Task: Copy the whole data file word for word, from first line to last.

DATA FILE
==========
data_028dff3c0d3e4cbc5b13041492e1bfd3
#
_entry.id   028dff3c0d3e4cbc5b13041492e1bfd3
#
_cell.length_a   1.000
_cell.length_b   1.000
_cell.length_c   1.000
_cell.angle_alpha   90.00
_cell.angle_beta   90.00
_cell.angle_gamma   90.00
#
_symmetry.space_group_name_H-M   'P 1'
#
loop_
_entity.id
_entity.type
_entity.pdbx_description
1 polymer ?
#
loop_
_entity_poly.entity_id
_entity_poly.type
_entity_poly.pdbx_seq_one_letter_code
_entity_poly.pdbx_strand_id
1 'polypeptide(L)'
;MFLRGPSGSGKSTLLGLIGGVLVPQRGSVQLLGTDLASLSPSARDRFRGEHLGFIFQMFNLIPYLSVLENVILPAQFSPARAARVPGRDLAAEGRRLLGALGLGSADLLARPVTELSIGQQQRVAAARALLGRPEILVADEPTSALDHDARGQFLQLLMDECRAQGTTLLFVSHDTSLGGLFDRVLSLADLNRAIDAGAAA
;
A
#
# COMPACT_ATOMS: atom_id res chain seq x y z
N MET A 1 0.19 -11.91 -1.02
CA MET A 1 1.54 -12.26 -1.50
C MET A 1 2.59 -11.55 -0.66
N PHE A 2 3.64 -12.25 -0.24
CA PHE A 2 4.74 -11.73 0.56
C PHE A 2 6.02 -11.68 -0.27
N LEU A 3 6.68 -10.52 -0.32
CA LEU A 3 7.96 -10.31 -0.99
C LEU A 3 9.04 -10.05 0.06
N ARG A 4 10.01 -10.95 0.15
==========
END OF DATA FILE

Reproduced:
data_028dff3c0d3e4cbc5b13041492e1bfd3
#
_entry.id   028dff3c0d3e4cbc5b13041492e1bfd3
#
_cell.length_a   1.000
_cell.length_b   1.000
_cell.length_c   1.000
_cell.angle_alpha   90.00
_cell.angle_beta   90.00
_cell.angle_gamma   90.00
#
_symmetry.space_group_name_H-M   'P 1'
#
loop_
_entity.id
_entity.type
_entity.pdbx_description
1 polymer ?
#
loop_
_entity_poly.entity_id
_entity_poly.type
_entity_poly.pdbx_seq_one_letter_code
_entity_poly.pdbx_strand_id
1 'polypeptide(L)'
;MFLRGPSGSGKSTLLGLIGGVLVPQRGSVQLLGTDLASLSPSARDRFRGEHLGFIFQMFNLIPYLSVLENVILPAQFSPARAARVPGRDLAAEGRRLLGALGLGSADLLARPVTELSIGQQQRVAAARALLGRPEILVADEPTSALDHDARGQFLQLLMDECRAQGTTLLFVSHDTSLGGLFDRVLSLADLNRAIDAGAAA
;
A
#
# COMPACT_ATOMS: atom_id res chain seq x y z
N MET A 1 0.19 -11.91 -1.02
CA MET A 1 1.54 -12.26 -1.50
C MET A 1 2.59 -11.55 -0.66
N PHE A 2 3.64 -12.25 -0.24
CA PHE A 2 4.74 -11.73 0.56
C PHE A 2 6.02 -11.68 -0.27
N LEU A 3 6.68 -10.52 -0.32
CA LEU A 3 7.96 -10.31 -0.99
C LEU A 3 9.04 -10.05 0.06
N ARG A 4 10.01 -10.95 0.15